Table Mountain in Cape Town South Africa, was named in 2011 as one of the new ‘Seven Wonders of Nature’. From the top of this mountain, there are magnificent views of the Cape Town city centre, surrounding suburbs and the Atlantic Ocean.
One can also see Robben Island, some 6.9 kms off the coast in Table Bay. The island was declared a World Heritage Site, because it represents a critical chapter in South Africa’s path towards democracy. It was on this island that Nelson Mandela spent 18 of the 27 years he served as a prisoner of the Apartheid Government.
Table Mountain may look really flat from a distance, but it’s actually really rugged terrain. The easiest way to reach the top is by aerial cable-way, although some of the more intrepid, do the 3 km hike up, which can take from three to four hours.
Once on top of the mountain, you are 1,085 metres above sea level, and although as mountains go, it’s not that tall, it’s a truly iconic mountain, being a staggering 260-million years old. The original Khoi people named it ‘Hoerikwaggo’, the mountain in the sea. The Nguni people, called it ‘Umlindiwengizimu’, the watcher of the south. They believed that it was placed there by Qamata their most prominent god, as the custodian to protect all of Africa.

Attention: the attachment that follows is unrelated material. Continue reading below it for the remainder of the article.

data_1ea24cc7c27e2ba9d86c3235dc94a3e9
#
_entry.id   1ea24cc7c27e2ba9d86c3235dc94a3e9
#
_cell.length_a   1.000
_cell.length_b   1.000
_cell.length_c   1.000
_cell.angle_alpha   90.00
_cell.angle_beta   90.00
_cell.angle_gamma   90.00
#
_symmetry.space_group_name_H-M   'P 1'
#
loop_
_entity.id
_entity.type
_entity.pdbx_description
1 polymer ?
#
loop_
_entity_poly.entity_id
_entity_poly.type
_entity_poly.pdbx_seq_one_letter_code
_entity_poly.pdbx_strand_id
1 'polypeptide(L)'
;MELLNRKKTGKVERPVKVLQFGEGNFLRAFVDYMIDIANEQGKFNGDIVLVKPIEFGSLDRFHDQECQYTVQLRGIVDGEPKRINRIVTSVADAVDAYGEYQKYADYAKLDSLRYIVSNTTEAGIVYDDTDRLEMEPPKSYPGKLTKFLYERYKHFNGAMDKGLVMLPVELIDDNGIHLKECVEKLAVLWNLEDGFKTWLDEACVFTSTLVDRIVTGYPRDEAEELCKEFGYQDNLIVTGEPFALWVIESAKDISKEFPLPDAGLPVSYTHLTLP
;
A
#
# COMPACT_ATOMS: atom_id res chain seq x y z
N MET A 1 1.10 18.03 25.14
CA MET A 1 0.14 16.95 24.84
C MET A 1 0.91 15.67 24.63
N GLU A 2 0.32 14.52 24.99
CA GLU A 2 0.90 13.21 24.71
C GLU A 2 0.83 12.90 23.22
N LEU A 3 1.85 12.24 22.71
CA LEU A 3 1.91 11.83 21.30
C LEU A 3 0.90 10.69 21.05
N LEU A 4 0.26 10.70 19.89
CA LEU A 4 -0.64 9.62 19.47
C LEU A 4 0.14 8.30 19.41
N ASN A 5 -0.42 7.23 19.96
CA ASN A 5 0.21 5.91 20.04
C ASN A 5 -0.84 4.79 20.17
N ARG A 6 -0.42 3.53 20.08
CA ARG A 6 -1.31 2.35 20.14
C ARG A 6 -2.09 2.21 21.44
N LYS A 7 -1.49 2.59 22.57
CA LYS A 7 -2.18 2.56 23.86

The scrubby looking natural shrubland, known as ‘fynbos’ which covers Table Mountain and the Cape Peninsula, is one of the richest and most diverse eco-systems in the world, and over 1,460 of the 8,200 plant species found in The Cape, grow on this mountain.
Being on top of Table Mountain is an experience you will never forget. I was lucky to go up there on a calm and clear day, but the mountain weather is legendary, and extremely changeable. There can be south-easterly winds of up to 130 km/hour, known as ‘The Cape Doctor’, which, as you can imagine, are very dangerous for anyone caught up there at the time. In summertime, the top of Table Mountain is often not visible, as it’s covered by soft white cloud, known as ‘the table cloth’. Unfortunately, I don’t have a photo of this phenomenon, as we were there in early Spring.
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